So what is my point? Everyone handles grief differently. Levi ignored the pain. Eric accepted the pain. I fought the pain. You might say it defines whether or not we fight, flight, or freeze in adversity. Whatever any psychological study might entail, all three of us have struggled with disabilities. All three of us have experienced less than joy. And, all three of us have conquered agony.

You see, when you say people with disabilities are always so happy, you infer that we are not able to comprehend pain. We must be happy because we don’t understand stress, adversity, or grief. Honestly, I speak for all of us that carry a disability and say that we understand those things better than those that don’t have a disability. For centuries we have been alienated, mocked, and condemned for simply living.

Maybe there is some truth to people with disabilities being happy. It’s not because we don’t understand, but because we know what it is like to feel both pain and joy. We have faced the worst, so we can conquer the best.

A New Year’s Offer

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eric and leviChristmas is a beautiful time of year. For many is brings joy. For others it can be very difficult. But nothing in life is flawless. Even grievances add to the pristine and raw splendor that Christmas brings.

For many
of us, it’s a celebration of religion or collaboration with family and friends. While these are all the most important aspects of the holiday, one of my favorite parts is the giving of gifts. Now, before you stop reading because I sound materialistic, I want you to consider this: when you are given a gift, you are expected to accept it. For a homeless man it may be a meal. For a young lady it might be an engagement ring. Maybe it’s a silly white elephant gift. Maybe it’s homemade and packed deeply with nostalgia. Whether we cherish it or re-gift it, we have a chance to say thank you to someone for showing physically that they care.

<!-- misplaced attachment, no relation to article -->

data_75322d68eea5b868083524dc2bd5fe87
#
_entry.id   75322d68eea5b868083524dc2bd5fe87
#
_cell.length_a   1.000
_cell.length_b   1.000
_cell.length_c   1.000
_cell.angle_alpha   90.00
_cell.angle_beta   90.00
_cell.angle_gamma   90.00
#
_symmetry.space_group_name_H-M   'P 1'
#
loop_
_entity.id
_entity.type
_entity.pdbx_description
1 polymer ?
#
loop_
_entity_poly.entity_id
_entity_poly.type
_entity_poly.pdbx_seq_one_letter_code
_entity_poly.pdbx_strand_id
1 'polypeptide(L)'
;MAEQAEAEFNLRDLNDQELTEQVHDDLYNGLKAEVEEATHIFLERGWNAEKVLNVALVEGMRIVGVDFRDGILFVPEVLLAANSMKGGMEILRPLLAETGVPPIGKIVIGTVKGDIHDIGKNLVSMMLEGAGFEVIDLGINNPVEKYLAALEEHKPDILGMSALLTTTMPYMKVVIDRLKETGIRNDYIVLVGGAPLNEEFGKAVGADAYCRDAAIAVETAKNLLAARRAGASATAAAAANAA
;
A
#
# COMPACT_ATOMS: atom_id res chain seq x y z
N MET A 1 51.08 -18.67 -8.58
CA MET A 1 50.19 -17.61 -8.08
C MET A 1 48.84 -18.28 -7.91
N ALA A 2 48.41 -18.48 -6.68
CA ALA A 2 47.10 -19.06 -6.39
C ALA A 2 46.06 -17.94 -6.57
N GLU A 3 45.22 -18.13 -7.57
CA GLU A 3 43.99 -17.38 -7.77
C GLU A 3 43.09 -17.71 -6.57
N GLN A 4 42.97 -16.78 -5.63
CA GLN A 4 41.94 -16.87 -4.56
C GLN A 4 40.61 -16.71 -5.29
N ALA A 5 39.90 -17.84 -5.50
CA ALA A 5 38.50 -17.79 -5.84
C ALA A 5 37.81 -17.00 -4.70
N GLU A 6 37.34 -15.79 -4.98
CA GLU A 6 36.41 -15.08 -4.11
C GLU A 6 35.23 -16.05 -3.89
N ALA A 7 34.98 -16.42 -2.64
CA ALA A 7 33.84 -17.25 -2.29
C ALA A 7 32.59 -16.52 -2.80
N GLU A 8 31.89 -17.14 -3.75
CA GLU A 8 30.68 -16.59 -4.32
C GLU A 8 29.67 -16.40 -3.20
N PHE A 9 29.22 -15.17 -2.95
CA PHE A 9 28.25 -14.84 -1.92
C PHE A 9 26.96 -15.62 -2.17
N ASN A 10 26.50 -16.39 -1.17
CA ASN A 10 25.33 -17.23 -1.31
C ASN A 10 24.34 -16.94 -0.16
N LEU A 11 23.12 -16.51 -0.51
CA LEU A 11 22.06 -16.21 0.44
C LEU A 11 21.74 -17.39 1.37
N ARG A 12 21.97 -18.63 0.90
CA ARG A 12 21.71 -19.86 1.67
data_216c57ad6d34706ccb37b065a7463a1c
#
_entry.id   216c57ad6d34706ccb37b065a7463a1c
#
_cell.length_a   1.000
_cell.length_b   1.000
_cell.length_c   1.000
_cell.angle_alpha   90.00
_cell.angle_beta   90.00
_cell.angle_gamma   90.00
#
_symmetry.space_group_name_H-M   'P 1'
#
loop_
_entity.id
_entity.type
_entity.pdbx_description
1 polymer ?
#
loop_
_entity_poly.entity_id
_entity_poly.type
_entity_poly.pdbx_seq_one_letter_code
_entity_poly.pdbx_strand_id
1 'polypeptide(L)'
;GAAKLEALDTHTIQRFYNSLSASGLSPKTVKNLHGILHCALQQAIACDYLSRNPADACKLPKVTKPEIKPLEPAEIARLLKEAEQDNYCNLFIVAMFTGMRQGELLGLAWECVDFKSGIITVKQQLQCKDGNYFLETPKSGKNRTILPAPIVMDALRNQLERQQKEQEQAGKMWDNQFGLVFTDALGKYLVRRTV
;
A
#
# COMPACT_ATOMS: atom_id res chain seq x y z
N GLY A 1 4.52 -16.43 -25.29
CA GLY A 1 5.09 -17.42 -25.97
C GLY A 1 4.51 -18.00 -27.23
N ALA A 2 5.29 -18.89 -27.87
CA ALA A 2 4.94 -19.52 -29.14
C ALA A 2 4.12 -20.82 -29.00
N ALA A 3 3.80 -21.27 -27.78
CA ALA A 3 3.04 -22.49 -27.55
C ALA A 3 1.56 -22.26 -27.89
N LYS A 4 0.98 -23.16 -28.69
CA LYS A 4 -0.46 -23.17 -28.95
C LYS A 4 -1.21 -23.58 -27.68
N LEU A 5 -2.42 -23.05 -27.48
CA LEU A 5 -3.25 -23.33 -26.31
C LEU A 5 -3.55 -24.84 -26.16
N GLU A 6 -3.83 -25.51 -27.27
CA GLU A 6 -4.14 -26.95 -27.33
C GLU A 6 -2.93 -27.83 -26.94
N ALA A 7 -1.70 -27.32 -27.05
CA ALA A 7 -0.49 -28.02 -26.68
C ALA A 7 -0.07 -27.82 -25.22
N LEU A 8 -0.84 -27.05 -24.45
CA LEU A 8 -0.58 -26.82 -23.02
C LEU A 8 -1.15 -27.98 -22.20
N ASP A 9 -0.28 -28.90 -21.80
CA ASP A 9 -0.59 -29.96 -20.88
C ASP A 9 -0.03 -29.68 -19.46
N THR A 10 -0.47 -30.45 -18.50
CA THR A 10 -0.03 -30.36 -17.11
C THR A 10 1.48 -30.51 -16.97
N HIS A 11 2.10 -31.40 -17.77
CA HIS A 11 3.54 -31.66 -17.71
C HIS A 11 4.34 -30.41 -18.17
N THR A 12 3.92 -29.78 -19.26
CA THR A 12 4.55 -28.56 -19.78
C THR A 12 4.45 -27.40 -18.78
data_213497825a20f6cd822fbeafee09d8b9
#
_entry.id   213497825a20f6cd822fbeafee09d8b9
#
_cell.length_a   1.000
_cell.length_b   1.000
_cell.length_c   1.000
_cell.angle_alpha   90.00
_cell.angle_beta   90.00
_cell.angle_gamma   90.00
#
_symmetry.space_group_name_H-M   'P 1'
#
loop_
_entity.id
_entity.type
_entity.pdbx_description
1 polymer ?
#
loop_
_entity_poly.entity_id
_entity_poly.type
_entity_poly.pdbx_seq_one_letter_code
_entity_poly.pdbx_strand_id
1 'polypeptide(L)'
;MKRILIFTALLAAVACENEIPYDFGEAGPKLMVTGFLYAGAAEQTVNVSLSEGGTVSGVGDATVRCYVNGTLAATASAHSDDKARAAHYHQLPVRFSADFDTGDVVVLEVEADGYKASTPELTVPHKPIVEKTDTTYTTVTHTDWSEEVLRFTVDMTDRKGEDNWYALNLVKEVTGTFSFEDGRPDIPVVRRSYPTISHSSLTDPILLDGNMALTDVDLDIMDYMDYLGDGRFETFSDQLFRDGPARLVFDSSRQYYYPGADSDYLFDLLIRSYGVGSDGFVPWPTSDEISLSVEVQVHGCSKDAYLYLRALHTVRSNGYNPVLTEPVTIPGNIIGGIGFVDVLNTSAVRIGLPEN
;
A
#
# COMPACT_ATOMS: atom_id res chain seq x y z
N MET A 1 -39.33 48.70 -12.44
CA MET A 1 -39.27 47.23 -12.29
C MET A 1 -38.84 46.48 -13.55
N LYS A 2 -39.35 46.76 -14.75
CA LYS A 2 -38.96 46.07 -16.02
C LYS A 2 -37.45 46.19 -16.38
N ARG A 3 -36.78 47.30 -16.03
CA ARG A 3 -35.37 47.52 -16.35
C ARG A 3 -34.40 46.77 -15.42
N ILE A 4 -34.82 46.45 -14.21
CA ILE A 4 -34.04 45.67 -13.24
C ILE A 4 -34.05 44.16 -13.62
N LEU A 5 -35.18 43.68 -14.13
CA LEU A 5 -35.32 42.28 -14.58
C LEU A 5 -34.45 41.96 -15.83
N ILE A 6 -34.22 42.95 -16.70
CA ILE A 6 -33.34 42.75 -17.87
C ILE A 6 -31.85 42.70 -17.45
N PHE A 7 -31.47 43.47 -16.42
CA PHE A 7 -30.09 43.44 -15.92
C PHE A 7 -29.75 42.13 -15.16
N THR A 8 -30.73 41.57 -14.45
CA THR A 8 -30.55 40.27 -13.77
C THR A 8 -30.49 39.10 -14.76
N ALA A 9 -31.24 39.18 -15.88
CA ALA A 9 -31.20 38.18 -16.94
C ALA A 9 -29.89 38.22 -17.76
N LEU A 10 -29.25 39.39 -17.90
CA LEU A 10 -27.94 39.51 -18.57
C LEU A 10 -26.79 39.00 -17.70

Thanksgiving gives us a chance to say that we are grateful. Christmas gives us to chance to show that we are thankful. New Years can be equally beautiful because it brings hope. On Thanksgiving we muster up something that keeps life worth living. On Christmas we might not be able to give
or receive a gift. But the New Year helps us remember to say that maybe this new year will be better.

For the New Year, we don’t give gifts. But this coming year I would like you to consider taking an offer. An offering doesn’t have to be accepted as a gift does. It gives you the chance to say no. Why? Because gifts are meant for your enjoyment. Offers on the other hand lend the idea of a duty of you.

For this New Year I want to make an offer to you to accept. Not to just accept
the offer, but accept the offer of acceptance.

I told you that Holidays are beautiful because they aren’t flawless. People are the same way. As a sister to three siblings with disabilities, as an aunt to two nephews with autism, as a woman that struggles daily with Bipolar disorder, I am an advocate that imperfection is beautiful. I can say that more times than not it’s easier to admit that with humility than with pride.

For some our differences are inevitable, for others they are controversial. But without enduring hardships, without conflict, we cannot find resolution.

For this New Year, my wish is that you will accept the offer to accept others. My resolution is to enable you to find freedom in this acceptance. This offer may not be easy to endure, but the hope that will be gained is the gift of a lifetime.

Called

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IMG_1268In the last couple of weeks, an unusual number of people have congratulated me on my success of running a business. They tell me how much they admire my heart, my mission, my ambition.

Whenever presented with this, the inside of me cringes. My stomach flips. I cross my legs like I have to pee. I swallow the giant knot relentlessly wallowing up in my throat, and I quickly try to murmur a humble, thank you. I honestly hope I appear very professional when answering, but inside I feel like a one legged chicken trying to get to the other side of the statement.